If the eyes are the window to the soul, psychologists hoping to solve the mystery of why our neural impulses do not always trigger an immediate response could find the answer in the flick of the eye.
The reasons why the speed of human responses to a given event can be so variable – even in laboratory controlled conditions where determining factors such as alertness and vigilance are a constant – remain a mystery to scientists studying the connection between our brains and behaviour.
An MRI image of the human brain, over-layed with the pattern of activity as detected using MEG
Credit: University of Bristol
For example, when driving the onset of a red traffic light does not always lead to as rapid a response as one might expect from a driver in pressing the brake.
Now researchers from the University of Bristol are to provide a comprehensive account of response time variability, in a bid to explain at a functional level where the variability originates and what neural processes and anatomical structures are involved.
Professor Iain Gilchrist from Bristol is a cognitive neuroscientist who has just been awarded a fellowship by the Biotechnology and Biological Sciences Research Council (BBSRC) to explore the neural basis of response time variability.
“In my research group we focus on the study of the eye movement response,” says Prof Gilchrist, also Director of Bristol Neuroscience. “Eye movements are interesting for a number of reasons. First, they are important for visual perception: we only see fine detailed information when the eyes point directly at a location. Second, eye movements are ubiquitous: we make more eye movements in a day than heart beats. Third, we have a detailed knowledge of the neurophysiology of eye movements control which allows us to link functional and neural explanations.”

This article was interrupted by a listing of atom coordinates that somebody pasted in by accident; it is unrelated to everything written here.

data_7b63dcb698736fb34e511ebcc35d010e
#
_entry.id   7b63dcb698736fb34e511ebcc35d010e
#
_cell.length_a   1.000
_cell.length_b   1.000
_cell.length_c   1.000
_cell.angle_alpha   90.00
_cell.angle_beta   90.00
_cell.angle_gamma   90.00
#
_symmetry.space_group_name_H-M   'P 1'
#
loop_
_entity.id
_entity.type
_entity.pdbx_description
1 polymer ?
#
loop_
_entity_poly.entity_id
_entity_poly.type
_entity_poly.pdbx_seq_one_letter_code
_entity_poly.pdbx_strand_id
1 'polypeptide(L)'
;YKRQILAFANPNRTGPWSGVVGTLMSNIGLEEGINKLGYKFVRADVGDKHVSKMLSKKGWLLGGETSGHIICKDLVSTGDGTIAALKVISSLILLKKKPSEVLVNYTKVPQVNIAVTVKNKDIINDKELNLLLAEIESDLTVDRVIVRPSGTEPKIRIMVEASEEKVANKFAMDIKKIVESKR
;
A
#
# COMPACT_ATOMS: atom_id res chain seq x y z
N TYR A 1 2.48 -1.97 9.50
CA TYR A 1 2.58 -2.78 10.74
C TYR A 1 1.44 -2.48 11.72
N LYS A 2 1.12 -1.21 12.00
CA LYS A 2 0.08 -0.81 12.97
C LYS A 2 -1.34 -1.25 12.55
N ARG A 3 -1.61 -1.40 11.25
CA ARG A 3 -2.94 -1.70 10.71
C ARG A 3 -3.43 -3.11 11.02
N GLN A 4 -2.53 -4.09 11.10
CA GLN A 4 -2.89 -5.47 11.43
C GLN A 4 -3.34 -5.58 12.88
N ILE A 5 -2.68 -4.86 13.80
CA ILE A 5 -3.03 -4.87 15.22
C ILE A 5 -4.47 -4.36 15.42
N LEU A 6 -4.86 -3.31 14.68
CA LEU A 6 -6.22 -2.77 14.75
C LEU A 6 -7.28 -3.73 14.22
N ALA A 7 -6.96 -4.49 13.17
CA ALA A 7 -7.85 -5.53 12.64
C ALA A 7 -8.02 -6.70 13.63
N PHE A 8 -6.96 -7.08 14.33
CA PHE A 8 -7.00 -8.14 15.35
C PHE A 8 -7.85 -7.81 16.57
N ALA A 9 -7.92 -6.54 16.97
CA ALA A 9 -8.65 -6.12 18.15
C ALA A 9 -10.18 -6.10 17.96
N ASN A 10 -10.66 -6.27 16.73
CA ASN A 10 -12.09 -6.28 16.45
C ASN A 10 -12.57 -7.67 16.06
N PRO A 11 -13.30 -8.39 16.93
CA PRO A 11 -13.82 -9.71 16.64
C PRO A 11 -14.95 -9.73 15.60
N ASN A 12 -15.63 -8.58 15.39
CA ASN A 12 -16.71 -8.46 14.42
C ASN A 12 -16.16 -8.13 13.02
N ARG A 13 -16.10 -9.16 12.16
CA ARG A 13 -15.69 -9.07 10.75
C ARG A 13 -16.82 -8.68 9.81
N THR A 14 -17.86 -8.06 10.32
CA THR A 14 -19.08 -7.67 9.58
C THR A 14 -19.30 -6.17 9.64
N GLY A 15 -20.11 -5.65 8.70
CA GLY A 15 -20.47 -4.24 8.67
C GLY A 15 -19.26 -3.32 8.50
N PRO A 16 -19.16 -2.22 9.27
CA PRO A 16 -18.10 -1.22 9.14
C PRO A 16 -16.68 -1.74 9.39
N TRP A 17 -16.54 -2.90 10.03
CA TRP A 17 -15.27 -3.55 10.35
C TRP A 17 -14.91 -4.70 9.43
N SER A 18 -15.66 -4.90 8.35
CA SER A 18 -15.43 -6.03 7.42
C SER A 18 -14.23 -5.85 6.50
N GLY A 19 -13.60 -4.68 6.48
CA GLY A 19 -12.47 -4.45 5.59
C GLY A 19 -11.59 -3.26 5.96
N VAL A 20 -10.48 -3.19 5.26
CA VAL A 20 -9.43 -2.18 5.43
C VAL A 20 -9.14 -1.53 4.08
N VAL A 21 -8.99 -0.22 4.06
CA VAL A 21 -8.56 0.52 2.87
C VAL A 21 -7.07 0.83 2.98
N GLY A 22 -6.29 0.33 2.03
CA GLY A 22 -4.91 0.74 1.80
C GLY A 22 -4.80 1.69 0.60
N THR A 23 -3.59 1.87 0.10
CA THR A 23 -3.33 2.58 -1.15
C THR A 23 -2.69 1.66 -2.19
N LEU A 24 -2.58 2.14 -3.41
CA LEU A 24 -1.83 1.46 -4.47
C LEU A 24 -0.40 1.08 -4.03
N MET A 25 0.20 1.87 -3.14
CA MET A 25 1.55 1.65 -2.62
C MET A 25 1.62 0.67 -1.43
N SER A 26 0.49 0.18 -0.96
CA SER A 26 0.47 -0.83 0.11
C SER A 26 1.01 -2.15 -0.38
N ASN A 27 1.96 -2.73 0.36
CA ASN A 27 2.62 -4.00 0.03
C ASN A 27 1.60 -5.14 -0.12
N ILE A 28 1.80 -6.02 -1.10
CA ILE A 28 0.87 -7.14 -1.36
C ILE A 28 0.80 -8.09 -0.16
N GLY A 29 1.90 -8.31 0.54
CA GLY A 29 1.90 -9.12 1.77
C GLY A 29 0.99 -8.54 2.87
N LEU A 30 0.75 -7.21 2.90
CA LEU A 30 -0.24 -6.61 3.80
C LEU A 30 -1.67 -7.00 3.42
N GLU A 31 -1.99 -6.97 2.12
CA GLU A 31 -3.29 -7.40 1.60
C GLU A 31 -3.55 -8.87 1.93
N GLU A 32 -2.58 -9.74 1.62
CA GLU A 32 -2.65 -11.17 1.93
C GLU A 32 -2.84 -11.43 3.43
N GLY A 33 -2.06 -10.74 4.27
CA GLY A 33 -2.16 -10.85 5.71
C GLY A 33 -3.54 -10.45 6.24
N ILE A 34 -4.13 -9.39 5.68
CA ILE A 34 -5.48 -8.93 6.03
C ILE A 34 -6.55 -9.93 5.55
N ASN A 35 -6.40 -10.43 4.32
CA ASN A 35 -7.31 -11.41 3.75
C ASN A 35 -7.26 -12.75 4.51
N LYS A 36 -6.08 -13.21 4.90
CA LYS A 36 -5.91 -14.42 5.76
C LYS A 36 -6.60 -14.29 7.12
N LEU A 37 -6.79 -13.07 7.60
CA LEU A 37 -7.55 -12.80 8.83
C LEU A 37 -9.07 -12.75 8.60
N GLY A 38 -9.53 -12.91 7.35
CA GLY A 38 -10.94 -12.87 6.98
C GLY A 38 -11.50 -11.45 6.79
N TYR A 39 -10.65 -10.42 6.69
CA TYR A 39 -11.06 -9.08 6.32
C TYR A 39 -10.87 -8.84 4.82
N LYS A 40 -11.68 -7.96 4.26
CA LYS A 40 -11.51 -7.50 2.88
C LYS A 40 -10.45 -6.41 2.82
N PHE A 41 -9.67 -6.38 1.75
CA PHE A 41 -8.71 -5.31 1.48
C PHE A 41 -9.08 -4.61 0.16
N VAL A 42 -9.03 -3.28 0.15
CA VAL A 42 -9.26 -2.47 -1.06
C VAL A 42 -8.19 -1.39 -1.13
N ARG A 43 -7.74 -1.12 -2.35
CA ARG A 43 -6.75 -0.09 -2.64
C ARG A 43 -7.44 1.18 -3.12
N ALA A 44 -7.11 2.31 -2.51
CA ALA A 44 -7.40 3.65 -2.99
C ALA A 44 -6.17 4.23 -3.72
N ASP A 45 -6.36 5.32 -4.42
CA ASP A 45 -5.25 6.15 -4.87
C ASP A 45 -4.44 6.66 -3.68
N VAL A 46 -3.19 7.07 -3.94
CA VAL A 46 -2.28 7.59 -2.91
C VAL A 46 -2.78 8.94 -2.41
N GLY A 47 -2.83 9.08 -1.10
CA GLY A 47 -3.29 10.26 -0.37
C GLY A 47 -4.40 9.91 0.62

For the last ten years, researchers at Bristol University have focused on identifying functional explanations for eye movement responses using mathematical models and behavioural experiments.
The next major step for this research will be to investigate the brain processes that account for this variability. Functional Magnetic Resonance Imaging (fMRI) and Magnetoencephalography (MEG) are both methods for imaging the human brain while participants carry out a task. This allows the brain areas involved in the task to be identified.
The BBSRC Research Development Fellowship will allow Prof Gilchrist and his team to introduce these methods to his research to study the neural basis of response time variability. The fMRI work will also be one of the first projects to be carried out at the new Clinical Research and Imaging Centre, a pioneering collaboration between the University of Bristol and University Hospitals Bristol NHS Foundation Trust providing a £6.4 million facility focused on world-class translational research across the scientific disciplines.
The behavioural experiments will be simple; human participants will be asked to move their eyes as quickly as possible to look directly at suddenly appearing visual targets. The movements of their eyes will be measured to determine when they responded. At the same time brain activity will be recorded to determine the time course and pattern of changes in the brain that determine response time variability.